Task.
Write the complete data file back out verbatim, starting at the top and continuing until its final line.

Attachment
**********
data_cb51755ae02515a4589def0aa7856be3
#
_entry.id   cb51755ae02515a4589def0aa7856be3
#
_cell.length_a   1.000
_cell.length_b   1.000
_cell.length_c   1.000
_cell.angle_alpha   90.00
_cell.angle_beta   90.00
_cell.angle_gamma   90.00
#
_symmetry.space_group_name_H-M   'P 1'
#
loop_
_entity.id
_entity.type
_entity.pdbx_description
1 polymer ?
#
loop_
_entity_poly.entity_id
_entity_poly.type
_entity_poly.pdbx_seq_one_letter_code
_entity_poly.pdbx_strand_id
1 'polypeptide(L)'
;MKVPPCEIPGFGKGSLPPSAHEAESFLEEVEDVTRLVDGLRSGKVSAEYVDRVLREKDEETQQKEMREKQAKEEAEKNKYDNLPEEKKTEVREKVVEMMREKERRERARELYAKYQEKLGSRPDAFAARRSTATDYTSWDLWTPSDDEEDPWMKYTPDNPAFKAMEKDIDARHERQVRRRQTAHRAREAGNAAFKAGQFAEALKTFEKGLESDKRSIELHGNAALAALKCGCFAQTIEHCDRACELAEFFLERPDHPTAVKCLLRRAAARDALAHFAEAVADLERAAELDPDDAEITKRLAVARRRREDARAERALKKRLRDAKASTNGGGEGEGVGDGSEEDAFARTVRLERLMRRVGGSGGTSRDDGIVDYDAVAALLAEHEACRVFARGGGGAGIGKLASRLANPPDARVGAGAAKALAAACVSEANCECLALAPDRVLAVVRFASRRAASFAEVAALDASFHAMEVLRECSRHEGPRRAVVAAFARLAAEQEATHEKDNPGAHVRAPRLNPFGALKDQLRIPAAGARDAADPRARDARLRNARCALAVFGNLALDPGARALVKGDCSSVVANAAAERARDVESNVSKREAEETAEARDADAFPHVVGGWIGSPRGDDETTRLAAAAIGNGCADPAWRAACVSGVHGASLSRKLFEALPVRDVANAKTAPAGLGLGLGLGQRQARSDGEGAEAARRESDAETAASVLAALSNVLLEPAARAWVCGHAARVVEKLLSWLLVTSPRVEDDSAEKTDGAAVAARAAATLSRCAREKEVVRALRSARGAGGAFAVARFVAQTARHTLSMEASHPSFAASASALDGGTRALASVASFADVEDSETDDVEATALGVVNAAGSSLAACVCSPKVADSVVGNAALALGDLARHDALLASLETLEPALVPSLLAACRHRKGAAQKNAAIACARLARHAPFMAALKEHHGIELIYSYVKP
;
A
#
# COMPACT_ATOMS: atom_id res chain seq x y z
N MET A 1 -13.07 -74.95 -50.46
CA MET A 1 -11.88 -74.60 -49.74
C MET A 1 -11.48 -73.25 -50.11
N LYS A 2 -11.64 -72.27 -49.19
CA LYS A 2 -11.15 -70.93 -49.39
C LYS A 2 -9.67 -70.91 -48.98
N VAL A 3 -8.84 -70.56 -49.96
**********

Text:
data_cb51755ae02515a4589def0aa7856be3
#
_entry.id   cb51755ae02515a4589def0aa7856be3
#
_cell.length_a   1.000
_cell.length_b   1.000
_cell.length_c   1.000
_cell.angle_alpha   90.00
_cell.angle_beta   90.00
_cell.angle_gamma   90.00
#
_symmetry.space_group_name_H-M   'P 1'
#
loop_
_entity.id
_entity.type
_entity.pdbx_description
1 polymer ?
#
loop_
_entity_poly.entity_id
_entity_poly.type
_entity_poly.pdbx_seq_one_letter_code
_entity_poly.pdbx_strand_id
1 'polypeptide(L)'
;MKVPPCEIPGFGKGSLPPSAHEAESFLEEVEDVTRLVDGLRSGKVSAEYVDRVLREKDEETQQKEMREKQAKEEAEKNKYDNLPEEKKTEVREKVVEMMREKERRERARELYAKYQEKLGSRPDAFAARRSTATDYTSWDLWTPSDDEEDPWMKYTPDNPAFKAMEKDIDARHERQVRRRQTAHRAREAGNAAFKAGQFAEALKTFEKGLESDKRSIELHGNAALAALKCGCFAQTIEHCDRACELAEFFLERPDHPTAVKCLLRRAAARDALAHFAEAVADLERAAELDPDDAEITKRLAVARRRREDARAERALKKRLRDAKASTNGGGEGEGVGDGSEEDAFARTVRLERLMRRVGGSGGTSRDDGIVDYDAVAALLAEHEACRVFARGGGGAGIGKLASRLANPPDARVGAGAAKALAAACVSEANCECLALAPDRVLAVVRFASRRAASFAEVAALDASFHAMEVLRECSRHEGPRRAVVAAFARLAAEQEATHEKDNPGAHVRAPRLNPFGALKDQLRIPAAGARDAADPRARDARLRNARCALAVFGNLALDPGARALVKGDCSSVVANAAAERARDVESNVSKREAEETAEARDADAFPHVVGGWIGSPRGDDETTRLAAAAIGNGCADPAWRAACVSGVHGASLSRKLFEALPVRDVANAKTAPAGLGLGLGLGQRQARSDGEGAEAARRESDAETAASVLAALSNVLLEPAARAWVCGHAARVVEKLLSWLLVTSPRVEDDSAEKTDGAAVAARAAATLSRCAREKEVVRALRSARGAGGAFAVARFVAQTARHTLSMEASHPSFAASASALDGGTRALASVASFADVEDSETDDVEATALGVVNAAGSSLAACVCSPKVADSVVGNAALALGDLARHDALLASLETLEPALVPSLLAACRHRKGAAQKNAAIACARLARHAPFMAALKEHHGIELIYSYVKP
;
A
#
# COMPACT_ATOMS: atom_id res chain seq x y z
N MET A 1 -13.07 -74.95 -50.46
CA MET A 1 -11.88 -74.60 -49.74
C MET A 1 -11.48 -73.25 -50.11
N LYS A 2 -11.64 -72.27 -49.19
CA LYS A 2 -11.15 -70.93 -49.39
C LYS A 2 -9.67 -70.91 -48.98
N VAL A 3 -8.84 -70.56 -49.96